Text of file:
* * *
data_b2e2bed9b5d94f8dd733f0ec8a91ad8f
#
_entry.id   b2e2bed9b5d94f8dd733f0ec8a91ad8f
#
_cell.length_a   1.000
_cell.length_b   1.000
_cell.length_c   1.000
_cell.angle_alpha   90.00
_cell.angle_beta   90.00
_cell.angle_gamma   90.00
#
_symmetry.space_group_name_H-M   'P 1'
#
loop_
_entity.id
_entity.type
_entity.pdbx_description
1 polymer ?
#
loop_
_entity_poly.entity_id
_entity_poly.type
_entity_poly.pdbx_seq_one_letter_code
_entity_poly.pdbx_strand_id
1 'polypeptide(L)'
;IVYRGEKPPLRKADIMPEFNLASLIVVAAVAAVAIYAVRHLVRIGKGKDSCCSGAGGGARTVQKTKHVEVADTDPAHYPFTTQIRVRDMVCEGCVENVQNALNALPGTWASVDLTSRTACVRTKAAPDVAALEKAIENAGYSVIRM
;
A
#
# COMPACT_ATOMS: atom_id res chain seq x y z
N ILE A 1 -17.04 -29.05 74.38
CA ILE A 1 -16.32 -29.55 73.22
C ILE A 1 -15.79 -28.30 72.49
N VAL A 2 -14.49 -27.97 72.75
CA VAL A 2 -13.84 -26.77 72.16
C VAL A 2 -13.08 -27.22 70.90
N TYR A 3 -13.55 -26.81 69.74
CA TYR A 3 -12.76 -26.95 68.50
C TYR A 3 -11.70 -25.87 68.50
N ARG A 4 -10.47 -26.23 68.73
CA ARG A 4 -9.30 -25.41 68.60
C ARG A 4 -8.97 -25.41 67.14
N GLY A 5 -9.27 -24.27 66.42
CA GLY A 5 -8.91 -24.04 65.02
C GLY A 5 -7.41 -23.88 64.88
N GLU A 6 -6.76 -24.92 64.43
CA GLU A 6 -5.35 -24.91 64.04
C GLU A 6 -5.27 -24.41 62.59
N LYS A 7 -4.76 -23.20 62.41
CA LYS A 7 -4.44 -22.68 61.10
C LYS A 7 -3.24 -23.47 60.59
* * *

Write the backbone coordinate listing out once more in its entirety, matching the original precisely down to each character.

data_b2e2bed9b5d94f8dd733f0ec8a91ad8f
#
_entry.id   b2e2bed9b5d94f8dd733f0ec8a91ad8f
#
_cell.length_a   1.000
_cell.length_b   1.000
_cell.length_c   1.000
_cell.angle_alpha   90.00
_cell.angle_beta   90.00
_cell.angle_gamma   90.00
#
_symmetry.space_group_name_H-M   'P 1'
#
loop_
_entity.id
_entity.type
_entity.pdbx_description
1 polymer ?
#
loop_
_entity_poly.entity_id
_entity_poly.type
_entity_poly.pdbx_seq_one_letter_code
_entity_poly.pdbx_strand_id
1 'polypeptide(L)'
;IVYRGEKPPLRKADIMPEFNLASLIVVAAVAAVAIYAVRHLVRIGKGKDSCCSGAGGGARTVQKTKHVEVADTDPAHYPFTTQIRVRDMVCEGCVENVQNALNALPGTWASVDLTSRTACVRTKAAPDVAALEKAIENAGYSVIRM
;
A
#
# COMPACT_ATOMS: atom_id res chain seq x y z
N ILE A 1 -17.04 -29.05 74.38
CA ILE A 1 -16.32 -29.55 73.22
C ILE A 1 -15.79 -28.30 72.49
N VAL A 2 -14.49 -27.97 72.75
CA VAL A 2 -13.84 -26.77 72.16
C VAL A 2 -13.08 -27.22 70.90
N TYR A 3 -13.55 -26.81 69.74
CA TYR A 3 -12.76 -26.95 68.50
C TYR A 3 -11.70 -25.87 68.50
N ARG A 4 -10.47 -26.23 68.73
CA ARG A 4 -9.30 -25.41 68.60
C ARG A 4 -8.97 -25.41 67.14
N GLY A 5 -9.27 -24.27 66.42
CA GLY A 5 -8.91 -24.04 65.02
C GLY A 5 -7.41 -23.88 64.88
N GLU A 6 -6.76 -24.92 64.43
CA GLU A 6 -5.35 -24.91 64.04
C GLU A 6 -5.27 -24.41 62.59
N LYS A 7 -4.76 -23.20 62.41
CA LYS A 7 -4.44 -22.68 61.10
C LYS A 7 -3.24 -23.47 60.59